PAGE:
When I wrote about Rachel Dolezal’s strange and provocative racial charade as my first post of the day, I had not read any other commentary on the subject. I was surprised at the degree to which the subject subsequently dominated the web, as well as the rapidity with which many, though not all, of the themes raised in my various questions were echoed elsewhere—parallels with Elizabeth Warren and Caitlyn Jenner among them. Now that there are some other reactions, as well as some statements from the active participants in this cultural mess—and it is a mess–let me add to my commentary.
1. Some commentators, like Instapundit Glenn Reynolds, appear to think the story is a joke. The tone of some of my earlier comments was intended to be ironic, but this is no joke, and the issues it forces society to deal with, or go into denial regarding, which itself is no joke, are important and perhaps represent a cultural tipping point.
2. Rachel Dolezal represents a crisis for the sloppy thinkers of the left. (There are sloppy thinkers on the Right, too, but this story doesn’t expose them.) They need to choose their words carefully, and so far, I have seen no evidence of that. Modern progressive cant is thoroughly polluted with false constructs, hypocrisy, double standards and absurd mandated beliefs regarding diversity, tolerance and fairness, and this story exposes much of it. I wonder if the progressive activists even realize the bind they are in? It is a dilemma they created themselves by assuming that the pile of contradictions they were amassing would be ignored forever if they threatened and insulted anyone who pointed to it. Dolezal just made their shallow exploration of their own truths untenable.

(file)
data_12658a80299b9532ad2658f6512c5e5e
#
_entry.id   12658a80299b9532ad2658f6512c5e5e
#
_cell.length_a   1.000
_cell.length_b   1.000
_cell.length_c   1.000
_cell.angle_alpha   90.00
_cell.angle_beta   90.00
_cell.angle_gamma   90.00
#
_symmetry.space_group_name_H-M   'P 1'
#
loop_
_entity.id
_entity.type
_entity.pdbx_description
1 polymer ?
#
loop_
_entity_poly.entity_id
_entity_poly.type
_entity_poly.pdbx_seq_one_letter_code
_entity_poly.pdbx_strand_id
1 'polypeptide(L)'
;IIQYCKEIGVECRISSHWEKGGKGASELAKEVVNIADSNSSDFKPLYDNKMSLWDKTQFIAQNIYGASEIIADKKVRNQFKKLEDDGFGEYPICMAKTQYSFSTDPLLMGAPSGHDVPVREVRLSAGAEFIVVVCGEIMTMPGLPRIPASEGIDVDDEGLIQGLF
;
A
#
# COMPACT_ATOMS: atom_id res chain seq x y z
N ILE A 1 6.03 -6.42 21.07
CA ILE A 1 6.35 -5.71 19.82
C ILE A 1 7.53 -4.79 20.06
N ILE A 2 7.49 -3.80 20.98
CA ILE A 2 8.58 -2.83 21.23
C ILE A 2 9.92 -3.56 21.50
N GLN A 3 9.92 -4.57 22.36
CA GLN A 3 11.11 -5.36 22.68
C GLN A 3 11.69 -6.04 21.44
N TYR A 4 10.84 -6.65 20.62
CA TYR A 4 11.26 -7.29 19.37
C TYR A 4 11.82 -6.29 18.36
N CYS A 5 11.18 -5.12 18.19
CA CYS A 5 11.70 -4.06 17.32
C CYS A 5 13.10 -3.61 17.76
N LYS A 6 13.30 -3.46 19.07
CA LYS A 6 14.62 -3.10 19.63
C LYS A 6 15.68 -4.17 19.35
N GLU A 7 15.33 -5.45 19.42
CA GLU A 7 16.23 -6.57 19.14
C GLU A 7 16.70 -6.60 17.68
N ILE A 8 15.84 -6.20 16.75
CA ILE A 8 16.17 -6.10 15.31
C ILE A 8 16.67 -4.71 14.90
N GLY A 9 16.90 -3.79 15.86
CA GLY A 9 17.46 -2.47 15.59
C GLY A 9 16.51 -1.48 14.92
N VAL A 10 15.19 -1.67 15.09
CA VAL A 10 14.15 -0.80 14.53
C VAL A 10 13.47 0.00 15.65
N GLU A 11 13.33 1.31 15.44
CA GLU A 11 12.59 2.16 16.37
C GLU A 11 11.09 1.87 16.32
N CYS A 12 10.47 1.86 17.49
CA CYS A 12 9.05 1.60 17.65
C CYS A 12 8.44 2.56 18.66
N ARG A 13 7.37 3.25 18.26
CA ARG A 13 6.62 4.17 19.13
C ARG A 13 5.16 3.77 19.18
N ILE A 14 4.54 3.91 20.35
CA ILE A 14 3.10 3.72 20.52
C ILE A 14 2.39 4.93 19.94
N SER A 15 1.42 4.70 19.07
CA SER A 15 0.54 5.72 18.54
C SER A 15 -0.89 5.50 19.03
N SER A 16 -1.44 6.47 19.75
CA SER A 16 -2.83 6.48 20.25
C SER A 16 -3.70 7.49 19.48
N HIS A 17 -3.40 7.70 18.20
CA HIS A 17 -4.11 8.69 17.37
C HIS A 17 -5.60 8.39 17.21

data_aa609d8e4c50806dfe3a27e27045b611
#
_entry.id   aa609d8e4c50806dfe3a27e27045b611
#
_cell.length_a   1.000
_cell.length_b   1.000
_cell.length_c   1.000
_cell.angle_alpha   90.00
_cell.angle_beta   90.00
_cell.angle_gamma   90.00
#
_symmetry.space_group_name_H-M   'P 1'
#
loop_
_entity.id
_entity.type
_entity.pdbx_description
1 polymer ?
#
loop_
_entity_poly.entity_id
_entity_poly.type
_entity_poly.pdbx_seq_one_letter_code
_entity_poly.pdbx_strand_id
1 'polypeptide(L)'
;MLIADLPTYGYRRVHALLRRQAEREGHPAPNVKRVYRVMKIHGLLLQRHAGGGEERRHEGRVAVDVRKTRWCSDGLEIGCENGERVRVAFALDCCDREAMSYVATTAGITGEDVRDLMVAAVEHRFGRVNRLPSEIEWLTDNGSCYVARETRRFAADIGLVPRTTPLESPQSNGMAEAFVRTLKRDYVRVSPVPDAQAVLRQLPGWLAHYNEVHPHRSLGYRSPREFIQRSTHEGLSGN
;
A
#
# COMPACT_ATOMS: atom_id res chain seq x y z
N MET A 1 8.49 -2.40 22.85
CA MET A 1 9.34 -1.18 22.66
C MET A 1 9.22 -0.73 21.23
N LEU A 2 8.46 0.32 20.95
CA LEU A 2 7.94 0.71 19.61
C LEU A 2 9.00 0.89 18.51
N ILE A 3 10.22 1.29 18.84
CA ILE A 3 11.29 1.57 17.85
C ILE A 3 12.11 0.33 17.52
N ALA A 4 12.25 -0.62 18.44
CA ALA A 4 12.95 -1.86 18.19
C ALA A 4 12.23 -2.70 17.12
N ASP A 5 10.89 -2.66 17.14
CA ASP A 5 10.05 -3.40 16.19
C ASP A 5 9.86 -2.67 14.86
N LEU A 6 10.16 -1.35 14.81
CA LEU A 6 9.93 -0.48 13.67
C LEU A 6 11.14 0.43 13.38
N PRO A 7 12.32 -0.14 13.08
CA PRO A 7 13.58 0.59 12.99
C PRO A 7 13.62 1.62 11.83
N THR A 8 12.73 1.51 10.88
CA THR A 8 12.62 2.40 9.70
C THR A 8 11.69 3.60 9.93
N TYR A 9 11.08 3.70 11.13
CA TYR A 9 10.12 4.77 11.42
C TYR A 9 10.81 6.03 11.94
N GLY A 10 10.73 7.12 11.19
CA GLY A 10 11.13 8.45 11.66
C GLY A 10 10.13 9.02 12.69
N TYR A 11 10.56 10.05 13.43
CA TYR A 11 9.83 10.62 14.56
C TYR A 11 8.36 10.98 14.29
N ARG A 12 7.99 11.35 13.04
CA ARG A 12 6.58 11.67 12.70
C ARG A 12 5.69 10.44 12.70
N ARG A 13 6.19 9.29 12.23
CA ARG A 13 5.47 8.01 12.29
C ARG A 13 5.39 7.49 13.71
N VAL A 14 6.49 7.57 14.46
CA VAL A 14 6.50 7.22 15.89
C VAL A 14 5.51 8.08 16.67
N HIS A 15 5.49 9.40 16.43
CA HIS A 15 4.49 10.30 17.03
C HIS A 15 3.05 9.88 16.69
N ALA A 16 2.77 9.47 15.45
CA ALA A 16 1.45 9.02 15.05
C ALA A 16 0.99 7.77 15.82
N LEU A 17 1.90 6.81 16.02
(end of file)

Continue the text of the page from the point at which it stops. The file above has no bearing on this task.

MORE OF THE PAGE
3. Are minority designations, protected groups and presumed victims of discrimination discreet, immutable classes deserving constant recognition and special protected status? Or are they merely “constructs” that individuals can assume or remove, like an overcoat?
4. A Facebook friend replaying to the post argued, “Gender identity and racial identity is a false equivalent.” Yes, that’s a nice retort, except that it is empty of argument. Why? If they are a false equivalent, I’d say that is because gender is a great deal more substantive than race. Why can Bruce Jenner become accepted as a woman, and the world ordered to so accept her without a smirk, but Rachel Dolezal can’t just decide that she feels black, and have that decision respected in law and culture? My friend has not offered an answer yet. I do not expect one.
5. One of those contradictions that some commentators picked up on that I did not was this: if someone can change their gender and their race at will, why can’t a gay man “choose” to be heterosexual, an option that gay activists have condemned as heresy and bigotry when it is suggested. If they can choose, and have that choice respected, like Rachel chose to be black, then why can’t there be professionals who help gays make that choice?